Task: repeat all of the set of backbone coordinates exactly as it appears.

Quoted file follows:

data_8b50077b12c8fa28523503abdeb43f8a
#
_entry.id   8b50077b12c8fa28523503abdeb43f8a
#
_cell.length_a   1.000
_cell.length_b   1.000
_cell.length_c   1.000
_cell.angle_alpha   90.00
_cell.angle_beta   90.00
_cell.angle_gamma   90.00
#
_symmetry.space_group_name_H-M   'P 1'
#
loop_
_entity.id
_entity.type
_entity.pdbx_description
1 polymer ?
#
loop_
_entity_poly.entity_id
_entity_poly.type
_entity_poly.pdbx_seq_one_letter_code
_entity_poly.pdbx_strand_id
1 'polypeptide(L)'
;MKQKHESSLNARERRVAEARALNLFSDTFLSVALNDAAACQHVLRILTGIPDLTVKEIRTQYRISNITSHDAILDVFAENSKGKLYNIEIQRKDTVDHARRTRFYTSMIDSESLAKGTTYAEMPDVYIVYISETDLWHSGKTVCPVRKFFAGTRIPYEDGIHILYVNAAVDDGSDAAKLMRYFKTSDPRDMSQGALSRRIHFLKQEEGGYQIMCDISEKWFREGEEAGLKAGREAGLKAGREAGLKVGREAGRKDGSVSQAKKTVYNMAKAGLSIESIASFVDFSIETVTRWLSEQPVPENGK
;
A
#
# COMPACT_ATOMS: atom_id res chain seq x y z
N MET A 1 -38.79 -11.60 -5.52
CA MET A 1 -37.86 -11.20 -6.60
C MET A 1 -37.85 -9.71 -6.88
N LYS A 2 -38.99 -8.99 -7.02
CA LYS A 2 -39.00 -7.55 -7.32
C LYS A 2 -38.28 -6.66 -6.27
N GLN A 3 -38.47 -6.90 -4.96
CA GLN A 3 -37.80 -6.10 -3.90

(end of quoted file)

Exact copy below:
data_8b50077b12c8fa28523503abdeb43f8a
#
_entry.id   8b50077b12c8fa28523503abdeb43f8a
#
_cell.length_a   1.000
_cell.length_b   1.000
_cell.length_c   1.000
_cell.angle_alpha   90.00
_cell.angle_beta   90.00
_cell.angle_gamma   90.00
#
_symmetry.space_group_name_H-M   'P 1'
#
loop_
_entity.id
_entity.type
_entity.pdbx_description
1 polymer ?
#
loop_
_entity_poly.entity_id
_entity_poly.type
_entity_poly.pdbx_seq_one_letter_code
_entity_poly.pdbx_strand_id
1 'polypeptide(L)'
;MKQKHESSLNARERRVAEARALNLFSDTFLSVALNDAAACQHVLRILTGIPDLTVKEIRTQYRISNITSHDAILDVFAENSKGKLYNIEIQRKDTVDHARRTRFYTSMIDSESLAKGTTYAEMPDVYIVYISETDLWHSGKTVCPVRKFFAGTRIPYEDGIHILYVNAAVDDGSDAAKLMRYFKTSDPRDMSQGALSRRIHFLKQEEGGYQIMCDISEKWFREGEEAGLKAGREAGLKAGREAGLKVGREAGRKDGSVSQAKKTVYNMAKAGLSIESIASFVDFSIETVTRWLSEQPVPENGK
;
A
#
# COMPACT_ATOMS: atom_id res chain seq x y z
N MET A 1 -38.79 -11.60 -5.52
CA MET A 1 -37.86 -11.20 -6.60
C MET A 1 -37.85 -9.71 -6.88
N LYS A 2 -38.99 -8.99 -7.02
CA LYS A 2 -39.00 -7.55 -7.32
C LYS A 2 -38.28 -6.66 -6.27
N GLN A 3 -38.47 -6.90 -4.96
CA GLN A 3 -37.80 -6.10 -3.90